THIS WEEK IN his­tory

Sackville Tribune - - OP-ED - Cour­tesy of New Brunswick’s De­part­ment of Her­itage.

May 7, 1945 – Ger­man forces sur­ren­der in western Europe and World War II ends in Europe.

May 8, 1828 – John Baker goes to trial in Fred­er­ic­ton for con­spir­acy. Baker had raised the Amer­i­can flag over Madawaska Set­tle­ment, claim­ing the area as

United States ter­ri­tory. Upon re­sist­ing ar­rest, he was fi­nally taken pris­oner by posse.

May 10, 1937 – Michael­whe­lan, the “Poet of the Re­nous,” dies in Chatham. A well-known folk poet who ex­tolled the beauties of the Mi­ramichi, Whe­lan dies in poverty and is buried in a pau­per’s grave.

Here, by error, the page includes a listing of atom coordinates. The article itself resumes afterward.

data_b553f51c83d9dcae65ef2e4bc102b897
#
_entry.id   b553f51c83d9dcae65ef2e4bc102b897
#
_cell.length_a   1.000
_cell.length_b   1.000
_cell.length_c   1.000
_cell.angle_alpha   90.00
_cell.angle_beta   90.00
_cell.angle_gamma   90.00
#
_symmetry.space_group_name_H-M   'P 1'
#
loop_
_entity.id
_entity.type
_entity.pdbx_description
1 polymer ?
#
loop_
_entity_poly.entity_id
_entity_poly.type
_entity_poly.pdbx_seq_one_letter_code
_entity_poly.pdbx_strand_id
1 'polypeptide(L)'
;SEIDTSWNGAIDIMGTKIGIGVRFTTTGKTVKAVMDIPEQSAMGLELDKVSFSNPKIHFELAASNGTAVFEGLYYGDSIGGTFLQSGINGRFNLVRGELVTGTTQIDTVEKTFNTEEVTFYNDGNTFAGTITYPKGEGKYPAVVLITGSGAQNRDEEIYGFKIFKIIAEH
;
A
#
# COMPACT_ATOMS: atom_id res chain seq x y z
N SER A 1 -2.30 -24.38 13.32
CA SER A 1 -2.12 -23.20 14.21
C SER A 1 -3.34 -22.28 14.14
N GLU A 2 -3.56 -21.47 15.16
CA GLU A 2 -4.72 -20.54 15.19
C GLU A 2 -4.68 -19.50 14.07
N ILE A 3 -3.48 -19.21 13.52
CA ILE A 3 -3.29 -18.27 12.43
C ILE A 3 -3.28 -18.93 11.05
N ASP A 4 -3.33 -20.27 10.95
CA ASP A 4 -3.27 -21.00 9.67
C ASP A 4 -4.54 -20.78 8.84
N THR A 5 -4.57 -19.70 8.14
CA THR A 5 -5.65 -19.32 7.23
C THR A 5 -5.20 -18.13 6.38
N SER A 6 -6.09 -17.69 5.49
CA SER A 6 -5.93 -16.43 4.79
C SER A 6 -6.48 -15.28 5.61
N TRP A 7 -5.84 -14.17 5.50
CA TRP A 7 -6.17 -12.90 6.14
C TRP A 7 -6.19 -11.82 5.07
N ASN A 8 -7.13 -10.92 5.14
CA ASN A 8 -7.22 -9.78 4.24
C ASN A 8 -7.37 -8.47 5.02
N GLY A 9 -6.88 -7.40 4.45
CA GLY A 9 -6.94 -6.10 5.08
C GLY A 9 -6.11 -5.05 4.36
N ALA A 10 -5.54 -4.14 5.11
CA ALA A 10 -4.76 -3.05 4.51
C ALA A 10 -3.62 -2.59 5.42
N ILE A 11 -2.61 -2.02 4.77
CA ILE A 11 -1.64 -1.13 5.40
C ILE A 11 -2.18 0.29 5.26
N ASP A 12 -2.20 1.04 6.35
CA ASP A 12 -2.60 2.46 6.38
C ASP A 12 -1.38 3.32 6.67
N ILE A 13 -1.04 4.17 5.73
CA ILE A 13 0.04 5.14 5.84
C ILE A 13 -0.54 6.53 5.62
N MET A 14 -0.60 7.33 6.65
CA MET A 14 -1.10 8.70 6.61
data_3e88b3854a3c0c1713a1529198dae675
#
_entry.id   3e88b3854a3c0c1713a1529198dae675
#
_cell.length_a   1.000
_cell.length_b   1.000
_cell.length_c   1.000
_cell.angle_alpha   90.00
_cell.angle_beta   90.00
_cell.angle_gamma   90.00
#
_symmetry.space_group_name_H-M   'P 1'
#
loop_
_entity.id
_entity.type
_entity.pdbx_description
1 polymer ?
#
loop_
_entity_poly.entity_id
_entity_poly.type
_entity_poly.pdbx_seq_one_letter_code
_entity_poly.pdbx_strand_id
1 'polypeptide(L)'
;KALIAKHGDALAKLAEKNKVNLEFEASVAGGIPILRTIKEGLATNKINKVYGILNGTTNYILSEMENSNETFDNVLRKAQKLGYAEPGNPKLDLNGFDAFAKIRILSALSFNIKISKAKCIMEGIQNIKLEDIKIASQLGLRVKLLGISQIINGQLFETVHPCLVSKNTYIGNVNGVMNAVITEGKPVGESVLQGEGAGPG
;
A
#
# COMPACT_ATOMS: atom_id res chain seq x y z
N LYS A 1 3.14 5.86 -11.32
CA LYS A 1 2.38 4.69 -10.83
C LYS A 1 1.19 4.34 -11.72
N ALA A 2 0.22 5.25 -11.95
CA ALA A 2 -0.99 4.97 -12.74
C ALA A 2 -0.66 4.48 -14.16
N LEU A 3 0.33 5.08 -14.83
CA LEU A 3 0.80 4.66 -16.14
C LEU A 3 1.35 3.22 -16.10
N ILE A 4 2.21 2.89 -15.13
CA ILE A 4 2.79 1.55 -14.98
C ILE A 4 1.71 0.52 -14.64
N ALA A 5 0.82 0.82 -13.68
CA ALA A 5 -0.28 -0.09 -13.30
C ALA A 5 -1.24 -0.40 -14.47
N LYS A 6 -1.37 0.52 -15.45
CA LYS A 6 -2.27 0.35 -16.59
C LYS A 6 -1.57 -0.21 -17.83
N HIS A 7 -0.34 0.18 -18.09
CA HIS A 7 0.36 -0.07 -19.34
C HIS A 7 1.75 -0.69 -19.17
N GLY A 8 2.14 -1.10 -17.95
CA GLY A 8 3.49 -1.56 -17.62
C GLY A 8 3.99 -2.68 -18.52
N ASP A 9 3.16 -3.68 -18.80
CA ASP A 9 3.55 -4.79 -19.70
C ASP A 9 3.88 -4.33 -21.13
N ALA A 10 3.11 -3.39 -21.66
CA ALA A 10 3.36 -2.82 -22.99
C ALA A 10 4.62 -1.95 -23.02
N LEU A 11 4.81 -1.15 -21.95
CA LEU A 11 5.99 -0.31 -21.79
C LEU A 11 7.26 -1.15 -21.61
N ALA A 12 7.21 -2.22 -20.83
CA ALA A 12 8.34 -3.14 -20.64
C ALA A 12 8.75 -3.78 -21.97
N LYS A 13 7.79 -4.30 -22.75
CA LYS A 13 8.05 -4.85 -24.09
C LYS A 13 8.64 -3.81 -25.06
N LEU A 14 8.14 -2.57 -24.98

May 11, 1963 – While­vis­it­ing Pres­i­dent Kennedy in Mas­sachusetts, Prime Min­is­ter Lester B.

Pear­son ac­cepts for­mer Pres­i­dent Franklin De­lano Roo­sevelt’s sum­mer res­i­dence on Cam­po­bello Is­land as an in­ter­na­tional park.

May 12, 1689 – King Wil­liam’s War be­gins be­tween Eng­land and France, with New Eng­lan­ders and their Iro­quois al­lies in North Amer­ica pit­ted against New France and their nu­mer­ous Na­tive al­lies.

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